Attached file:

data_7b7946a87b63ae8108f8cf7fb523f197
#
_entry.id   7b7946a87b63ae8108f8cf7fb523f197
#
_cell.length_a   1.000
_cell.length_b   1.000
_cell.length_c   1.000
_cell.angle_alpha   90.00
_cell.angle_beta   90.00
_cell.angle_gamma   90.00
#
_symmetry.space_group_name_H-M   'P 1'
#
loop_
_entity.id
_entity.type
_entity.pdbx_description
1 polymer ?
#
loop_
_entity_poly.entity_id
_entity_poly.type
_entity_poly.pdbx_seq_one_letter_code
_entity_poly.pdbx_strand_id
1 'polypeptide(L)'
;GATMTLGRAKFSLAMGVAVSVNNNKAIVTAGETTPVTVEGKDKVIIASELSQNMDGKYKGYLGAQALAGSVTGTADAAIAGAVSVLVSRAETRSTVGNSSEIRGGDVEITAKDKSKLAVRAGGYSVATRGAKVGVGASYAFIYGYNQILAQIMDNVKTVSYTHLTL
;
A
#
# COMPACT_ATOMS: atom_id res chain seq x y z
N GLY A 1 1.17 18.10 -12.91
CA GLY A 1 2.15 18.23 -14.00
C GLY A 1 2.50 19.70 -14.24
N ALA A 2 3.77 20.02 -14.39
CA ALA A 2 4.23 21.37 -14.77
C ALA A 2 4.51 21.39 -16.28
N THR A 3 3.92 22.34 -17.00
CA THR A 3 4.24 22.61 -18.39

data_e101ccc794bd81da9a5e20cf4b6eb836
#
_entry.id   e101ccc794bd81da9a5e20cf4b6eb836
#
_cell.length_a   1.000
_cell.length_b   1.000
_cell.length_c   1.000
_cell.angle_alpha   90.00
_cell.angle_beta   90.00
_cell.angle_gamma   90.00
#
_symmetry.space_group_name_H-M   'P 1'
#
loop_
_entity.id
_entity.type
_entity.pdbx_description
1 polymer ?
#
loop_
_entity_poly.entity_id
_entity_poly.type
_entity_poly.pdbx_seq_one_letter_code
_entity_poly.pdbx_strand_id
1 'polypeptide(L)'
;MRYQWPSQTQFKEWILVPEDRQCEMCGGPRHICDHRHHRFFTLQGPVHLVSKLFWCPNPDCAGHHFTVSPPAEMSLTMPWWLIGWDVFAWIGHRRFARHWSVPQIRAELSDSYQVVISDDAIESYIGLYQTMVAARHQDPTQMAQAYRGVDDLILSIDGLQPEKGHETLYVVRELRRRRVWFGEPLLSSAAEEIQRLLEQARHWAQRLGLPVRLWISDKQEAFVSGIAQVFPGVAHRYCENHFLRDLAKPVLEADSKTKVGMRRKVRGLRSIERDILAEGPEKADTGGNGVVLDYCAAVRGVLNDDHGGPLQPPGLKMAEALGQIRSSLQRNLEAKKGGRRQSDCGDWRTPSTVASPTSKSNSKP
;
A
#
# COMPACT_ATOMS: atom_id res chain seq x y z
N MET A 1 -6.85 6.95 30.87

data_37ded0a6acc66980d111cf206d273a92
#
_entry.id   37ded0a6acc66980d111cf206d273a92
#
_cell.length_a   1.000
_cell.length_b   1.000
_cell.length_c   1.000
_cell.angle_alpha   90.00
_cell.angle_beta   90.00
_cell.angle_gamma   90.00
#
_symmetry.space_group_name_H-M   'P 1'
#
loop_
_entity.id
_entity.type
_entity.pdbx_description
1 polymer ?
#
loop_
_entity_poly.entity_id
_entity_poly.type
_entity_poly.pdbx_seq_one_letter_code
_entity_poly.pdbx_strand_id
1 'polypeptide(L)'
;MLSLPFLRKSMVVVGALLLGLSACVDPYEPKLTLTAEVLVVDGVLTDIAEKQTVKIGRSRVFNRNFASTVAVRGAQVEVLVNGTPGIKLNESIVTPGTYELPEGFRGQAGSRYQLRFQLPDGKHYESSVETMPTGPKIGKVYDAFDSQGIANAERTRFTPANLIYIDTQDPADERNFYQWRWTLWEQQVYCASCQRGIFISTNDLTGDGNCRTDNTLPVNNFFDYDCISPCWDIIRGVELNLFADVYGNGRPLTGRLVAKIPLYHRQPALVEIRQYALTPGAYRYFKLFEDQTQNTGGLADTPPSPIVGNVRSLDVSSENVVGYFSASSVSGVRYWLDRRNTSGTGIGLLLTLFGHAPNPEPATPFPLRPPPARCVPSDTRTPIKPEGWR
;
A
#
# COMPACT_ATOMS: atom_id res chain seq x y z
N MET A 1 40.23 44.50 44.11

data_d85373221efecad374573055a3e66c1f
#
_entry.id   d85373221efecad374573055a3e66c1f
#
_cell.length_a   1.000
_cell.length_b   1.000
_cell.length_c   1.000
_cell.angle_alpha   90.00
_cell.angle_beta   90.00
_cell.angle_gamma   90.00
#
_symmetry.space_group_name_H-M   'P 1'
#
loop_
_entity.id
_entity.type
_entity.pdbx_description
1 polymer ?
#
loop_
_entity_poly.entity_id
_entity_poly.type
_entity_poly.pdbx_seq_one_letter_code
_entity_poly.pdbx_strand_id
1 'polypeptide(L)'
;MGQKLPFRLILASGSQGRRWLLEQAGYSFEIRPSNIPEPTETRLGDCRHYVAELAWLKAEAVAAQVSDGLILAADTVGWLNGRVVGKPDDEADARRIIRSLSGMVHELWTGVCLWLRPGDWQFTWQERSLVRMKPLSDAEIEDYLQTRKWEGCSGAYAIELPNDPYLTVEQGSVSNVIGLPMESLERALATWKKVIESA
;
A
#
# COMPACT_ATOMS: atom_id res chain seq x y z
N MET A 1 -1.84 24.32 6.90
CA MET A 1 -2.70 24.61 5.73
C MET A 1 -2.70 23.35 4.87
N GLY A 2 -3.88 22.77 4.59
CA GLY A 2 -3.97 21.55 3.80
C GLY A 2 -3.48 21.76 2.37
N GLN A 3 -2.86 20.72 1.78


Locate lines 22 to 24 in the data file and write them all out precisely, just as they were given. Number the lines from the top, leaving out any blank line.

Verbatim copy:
_entity_poly.type
_entity_poly.pdbx_seq_one_letter_code
_entity_poly.pdbx_strand_id